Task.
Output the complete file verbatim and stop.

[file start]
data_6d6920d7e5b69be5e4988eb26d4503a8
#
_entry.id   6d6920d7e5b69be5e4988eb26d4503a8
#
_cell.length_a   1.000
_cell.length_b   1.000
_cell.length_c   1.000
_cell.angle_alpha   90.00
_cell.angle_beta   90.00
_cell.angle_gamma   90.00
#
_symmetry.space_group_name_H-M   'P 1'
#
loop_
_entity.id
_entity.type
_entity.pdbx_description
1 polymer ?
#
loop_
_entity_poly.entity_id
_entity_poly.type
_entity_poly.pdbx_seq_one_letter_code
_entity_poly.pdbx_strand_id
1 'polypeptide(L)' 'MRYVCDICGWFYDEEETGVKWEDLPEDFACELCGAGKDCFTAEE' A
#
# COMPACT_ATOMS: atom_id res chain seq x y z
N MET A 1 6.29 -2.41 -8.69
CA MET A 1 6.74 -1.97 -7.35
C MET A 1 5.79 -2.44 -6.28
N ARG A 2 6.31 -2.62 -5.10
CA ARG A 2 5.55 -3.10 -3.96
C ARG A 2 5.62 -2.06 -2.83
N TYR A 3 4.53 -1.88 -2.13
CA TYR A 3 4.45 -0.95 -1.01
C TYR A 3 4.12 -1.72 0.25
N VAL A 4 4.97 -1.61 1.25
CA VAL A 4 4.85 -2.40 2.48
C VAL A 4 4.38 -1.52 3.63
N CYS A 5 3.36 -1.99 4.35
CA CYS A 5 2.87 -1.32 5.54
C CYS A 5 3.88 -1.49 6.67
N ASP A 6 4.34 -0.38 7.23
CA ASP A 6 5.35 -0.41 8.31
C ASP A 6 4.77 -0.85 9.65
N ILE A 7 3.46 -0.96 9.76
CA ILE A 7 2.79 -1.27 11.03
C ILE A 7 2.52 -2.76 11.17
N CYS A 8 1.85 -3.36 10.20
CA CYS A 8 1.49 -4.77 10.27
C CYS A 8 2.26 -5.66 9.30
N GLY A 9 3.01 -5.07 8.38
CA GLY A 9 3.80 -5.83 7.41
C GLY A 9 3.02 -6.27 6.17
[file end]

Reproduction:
data_6d6920d7e5b69be5e4988eb26d4503a8
#
_entry.id   6d6920d7e5b69be5e4988eb26d4503a8
#
_cell.length_a   1.000
_cell.length_b   1.000
_cell.length_c   1.000
_cell.angle_alpha   90.00
_cell.angle_beta   90.00
_cell.angle_gamma   90.00
#
_symmetry.space_group_name_H-M   'P 1'
#
loop_
_entity.id
_entity.type
_entity.pdbx_description
1 polymer ?
#
loop_
_entity_poly.entity_id
_entity_poly.type
_entity_poly.pdbx_seq_one_letter_code
_entity_poly.pdbx_strand_id
1 'polypeptide(L)' 'MRYVCDICGWFYDEEETGVKWEDLPEDFACELCGAGKDCFTAEE' A
#
# COMPACT_ATOMS: atom_id res chain seq x y z
N MET A 1 6.29 -2.41 -8.69
CA MET A 1 6.74 -1.97 -7.35
C MET A 1 5.79 -2.44 -6.28
N ARG A 2 6.31 -2.62 -5.10
CA ARG A 2 5.55 -3.10 -3.96
C ARG A 2 5.62 -2.06 -2.83
N TYR A 3 4.53 -1.88 -2.13
CA TYR A 3 4.45 -0.95 -1.01
C TYR A 3 4.12 -1.72 0.25
N VAL A 4 4.97 -1.61 1.25
CA VAL A 4 4.85 -2.40 2.48
C VAL A 4 4.38 -1.52 3.63
N CYS A 5 3.36 -1.99 4.35
CA CYS A 5 2.87 -1.32 5.54
C CYS A 5 3.88 -1.49 6.67
N ASP A 6 4.34 -0.38 7.23
CA ASP A 6 5.35 -0.41 8.31
C ASP A 6 4.77 -0.85 9.65
N ILE A 7 3.46 -0.96 9.76
CA ILE A 7 2.79 -1.27 11.03
C ILE A 7 2.52 -2.76 11.17
N CYS A 8 1.85 -3.36 10.20
CA CYS A 8 1.49 -4.77 10.27
C CYS A 8 2.26 -5.66 9.30
N GLY A 9 3.01 -5.07 8.38
CA GLY A 9 3.80 -5.83 7.41
C GLY A 9 3.02 -6.27 6.17